Saturday, August 20, 2011

Life's Lessons

I'm past the age of thinking about what "if I die young*", not that I've ever been prone to "what ifs" relating to death. No matter your age, life is short and there are many valuable lessons to learn at all ages and stages of life.

In recent years as I've been involved in different youth programs both in church and community, I've come to value scouting. The program teaches useful life and leadership skills, primarily to boys and young men, but also to anyone who is associated with the programs, whether it be family, friends or community.

I woke up early to the pink glow of clouds in the sky outside my window. I jumped out of bed, having committed to meeting a group of friends and acquaintances who were helping a young man named Noah complete his Eagle Scout project.

After meeting briefly at the church, we headed off to North Fork park where the group split into two, one half to replace an old bridge on a hiking trail while the other group weed whacked another portion of the trail.

The old bridge was rickety and clearly in need of repair.

 Of course, I couldn't pass up photographing a flower or two.  

Noah and others made multiple trips down the trail lugging tools and materials.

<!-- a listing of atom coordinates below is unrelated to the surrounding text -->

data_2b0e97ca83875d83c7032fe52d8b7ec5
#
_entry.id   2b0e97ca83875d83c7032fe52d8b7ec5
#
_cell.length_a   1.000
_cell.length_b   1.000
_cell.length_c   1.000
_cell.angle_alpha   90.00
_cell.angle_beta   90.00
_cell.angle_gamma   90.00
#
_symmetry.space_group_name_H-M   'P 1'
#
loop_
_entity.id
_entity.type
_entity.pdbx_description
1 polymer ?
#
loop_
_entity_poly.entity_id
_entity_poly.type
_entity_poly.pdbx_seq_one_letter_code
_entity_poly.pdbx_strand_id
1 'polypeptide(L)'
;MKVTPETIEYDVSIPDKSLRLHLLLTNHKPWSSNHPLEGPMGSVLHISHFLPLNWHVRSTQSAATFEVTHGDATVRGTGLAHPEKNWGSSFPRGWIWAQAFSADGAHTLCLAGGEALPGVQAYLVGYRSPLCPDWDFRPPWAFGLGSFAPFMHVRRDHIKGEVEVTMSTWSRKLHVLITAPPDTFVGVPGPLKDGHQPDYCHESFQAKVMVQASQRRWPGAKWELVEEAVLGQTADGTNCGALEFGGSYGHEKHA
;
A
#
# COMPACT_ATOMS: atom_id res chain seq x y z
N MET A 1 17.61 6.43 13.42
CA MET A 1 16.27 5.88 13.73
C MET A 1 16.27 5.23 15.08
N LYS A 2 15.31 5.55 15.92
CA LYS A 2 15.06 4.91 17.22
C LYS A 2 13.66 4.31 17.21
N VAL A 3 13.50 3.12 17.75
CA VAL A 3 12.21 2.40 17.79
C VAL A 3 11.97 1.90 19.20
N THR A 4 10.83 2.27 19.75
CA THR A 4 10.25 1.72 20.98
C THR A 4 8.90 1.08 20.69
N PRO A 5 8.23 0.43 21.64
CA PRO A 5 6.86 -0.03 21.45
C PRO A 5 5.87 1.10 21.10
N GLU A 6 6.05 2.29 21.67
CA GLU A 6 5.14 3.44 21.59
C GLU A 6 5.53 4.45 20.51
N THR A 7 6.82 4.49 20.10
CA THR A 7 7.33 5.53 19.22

Help came from fathers, grandfathers, neighbors, mothers, and friends, young and old.

There's something about serving that makes people happy.

I'm grateful for scouts and others who help to preserve places like this and make them accessible to others.

New lumber was brought in and old lumber had to be carried out.

The rickety bridge was quickly dismantled. Many hands make light work rings true, although those who carried the lumber might disagree. 

There were jobs for all who wanted to help...with opportunities to learn and practice valuable skills.

Drinks and refreshments for the hard work.


 Leading is not just telling people what to do; it's being willing to jump in and do, yourself, as well.

The "experts" consult on the best approach.

 And the younger workers have a conference of their own on how best to get the job done.

More willing workers arrive.

 The adults could have just done the job and been done with it, but it was great to see the teaching that was going on. 

 The women pitched in too.

Who says that only boys benefit from scouting? Clearly that was not the case here!

The weed whacking crew finished their task and came to check on the bridge repair progress.

 The satisfied work crew tests the bridge for strength. A job well done!

How great that a group of people could come together for a few hours to create something that had both immediate and lasting value in more ways than one. Congratulations, Noah.

*This week's nod to Saturday Centus.

To view the entire unedited set of photos from the project, click here.

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